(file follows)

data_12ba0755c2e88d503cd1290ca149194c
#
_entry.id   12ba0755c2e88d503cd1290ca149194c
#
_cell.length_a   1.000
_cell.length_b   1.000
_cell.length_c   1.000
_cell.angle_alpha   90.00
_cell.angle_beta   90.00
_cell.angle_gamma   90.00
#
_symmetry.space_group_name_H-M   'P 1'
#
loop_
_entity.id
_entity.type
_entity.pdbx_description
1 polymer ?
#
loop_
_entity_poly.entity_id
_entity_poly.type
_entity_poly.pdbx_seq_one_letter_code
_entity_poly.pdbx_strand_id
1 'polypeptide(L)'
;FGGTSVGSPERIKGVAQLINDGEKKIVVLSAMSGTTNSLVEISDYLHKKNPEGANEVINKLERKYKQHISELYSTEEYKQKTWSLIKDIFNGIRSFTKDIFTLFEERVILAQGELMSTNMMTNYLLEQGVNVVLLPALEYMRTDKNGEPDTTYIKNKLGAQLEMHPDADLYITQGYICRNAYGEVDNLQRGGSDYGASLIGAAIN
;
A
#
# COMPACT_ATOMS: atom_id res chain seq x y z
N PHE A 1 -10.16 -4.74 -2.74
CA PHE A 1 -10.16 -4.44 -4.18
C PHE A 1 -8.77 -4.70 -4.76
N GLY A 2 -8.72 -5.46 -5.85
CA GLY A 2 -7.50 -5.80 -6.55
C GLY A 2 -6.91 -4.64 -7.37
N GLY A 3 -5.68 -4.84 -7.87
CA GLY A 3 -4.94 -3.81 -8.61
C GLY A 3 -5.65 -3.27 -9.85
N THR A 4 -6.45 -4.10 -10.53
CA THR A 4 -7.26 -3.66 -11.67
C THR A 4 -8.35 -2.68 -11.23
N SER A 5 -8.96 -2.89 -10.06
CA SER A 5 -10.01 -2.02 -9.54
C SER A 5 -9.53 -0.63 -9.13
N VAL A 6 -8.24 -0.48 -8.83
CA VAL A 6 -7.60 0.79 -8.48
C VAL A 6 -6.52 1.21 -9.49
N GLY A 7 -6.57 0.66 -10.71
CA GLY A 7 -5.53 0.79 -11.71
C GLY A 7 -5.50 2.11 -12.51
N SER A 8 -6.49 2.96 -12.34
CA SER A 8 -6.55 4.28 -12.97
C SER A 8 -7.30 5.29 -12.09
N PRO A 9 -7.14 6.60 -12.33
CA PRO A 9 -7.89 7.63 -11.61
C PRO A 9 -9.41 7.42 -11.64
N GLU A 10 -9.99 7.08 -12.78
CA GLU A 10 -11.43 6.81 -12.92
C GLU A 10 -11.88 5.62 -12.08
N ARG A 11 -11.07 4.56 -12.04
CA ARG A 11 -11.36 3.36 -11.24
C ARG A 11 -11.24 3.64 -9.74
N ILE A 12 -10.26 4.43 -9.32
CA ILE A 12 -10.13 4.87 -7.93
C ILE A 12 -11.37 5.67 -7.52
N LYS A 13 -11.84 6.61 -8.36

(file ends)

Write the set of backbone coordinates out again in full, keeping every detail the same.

data_12ba0755c2e88d503cd1290ca149194c
#
_entry.id   12ba0755c2e88d503cd1290ca149194c
#
_cell.length_a   1.000
_cell.length_b   1.000
_cell.length_c   1.000
_cell.angle_alpha   90.00
_cell.angle_beta   90.00
_cell.angle_gamma   90.00
#
_symmetry.space_group_name_H-M   'P 1'
#
loop_
_entity.id
_entity.type
_entity.pdbx_description
1 polymer ?
#
loop_
_entity_poly.entity_id
_entity_poly.type
_entity_poly.pdbx_seq_one_letter_code
_entity_poly.pdbx_strand_id
1 'polypeptide(L)'
;FGGTSVGSPERIKGVAQLINDGEKKIVVLSAMSGTTNSLVEISDYLHKKNPEGANEVINKLERKYKQHISELYSTEEYKQKTWSLIKDIFNGIRSFTKDIFTLFEERVILAQGELMSTNMMTNYLLEQGVNVVLLPALEYMRTDKNGEPDTTYIKNKLGAQLEMHPDADLYITQGYICRNAYGEVDNLQRGGSDYGASLIGAAIN
;
A
#
# COMPACT_ATOMS: atom_id res chain seq x y z
N PHE A 1 -10.16 -4.74 -2.74
CA PHE A 1 -10.16 -4.44 -4.18
C PHE A 1 -8.77 -4.70 -4.76
N GLY A 2 -8.72 -5.46 -5.85
CA GLY A 2 -7.50 -5.80 -6.55
C GLY A 2 -6.91 -4.64 -7.37
N GLY A 3 -5.68 -4.84 -7.87
CA GLY A 3 -4.94 -3.81 -8.61
C GLY A 3 -5.65 -3.27 -9.85
N THR A 4 -6.45 -4.10 -10.53
CA THR A 4 -7.26 -3.66 -11.67
C THR A 4 -8.35 -2.68 -11.23
N SER A 5 -8.96 -2.89 -10.06
CA SER A 5 -10.01 -2.02 -9.54
C SER A 5 -9.53 -0.63 -9.13
N VAL A 6 -8.24 -0.48 -8.83
CA VAL A 6 -7.60 0.79 -8.48
C VAL A 6 -6.52 1.21 -9.49
N GLY A 7 -6.57 0.66 -10.71
CA GLY A 7 -5.53 0.79 -11.71
C GLY A 7 -5.50 2.11 -12.51
N SER A 8 -6.49 2.96 -12.34
CA SER A 8 -6.55 4.28 -12.97
C SER A 8 -7.30 5.29 -12.09
N PRO A 9 -7.14 6.60 -12.33
CA PRO A 9 -7.89 7.63 -11.61
C PRO A 9 -9.41 7.42 -11.64
N GLU A 10 -9.99 7.08 -12.78
CA GLU A 10 -11.43 6.81 -12.92
C GLU A 10 -11.88 5.62 -12.08
N ARG A 11 -11.07 4.56 -12.04
CA ARG A 11 -11.36 3.36 -11.24
C ARG A 11 -11.24 3.64 -9.74
N ILE A 12 -10.26 4.43 -9.32
CA ILE A 12 -10.13 4.87 -7.93
C ILE A 12 -11.37 5.67 -7.52
N LYS A 13 -11.84 6.61 -8.36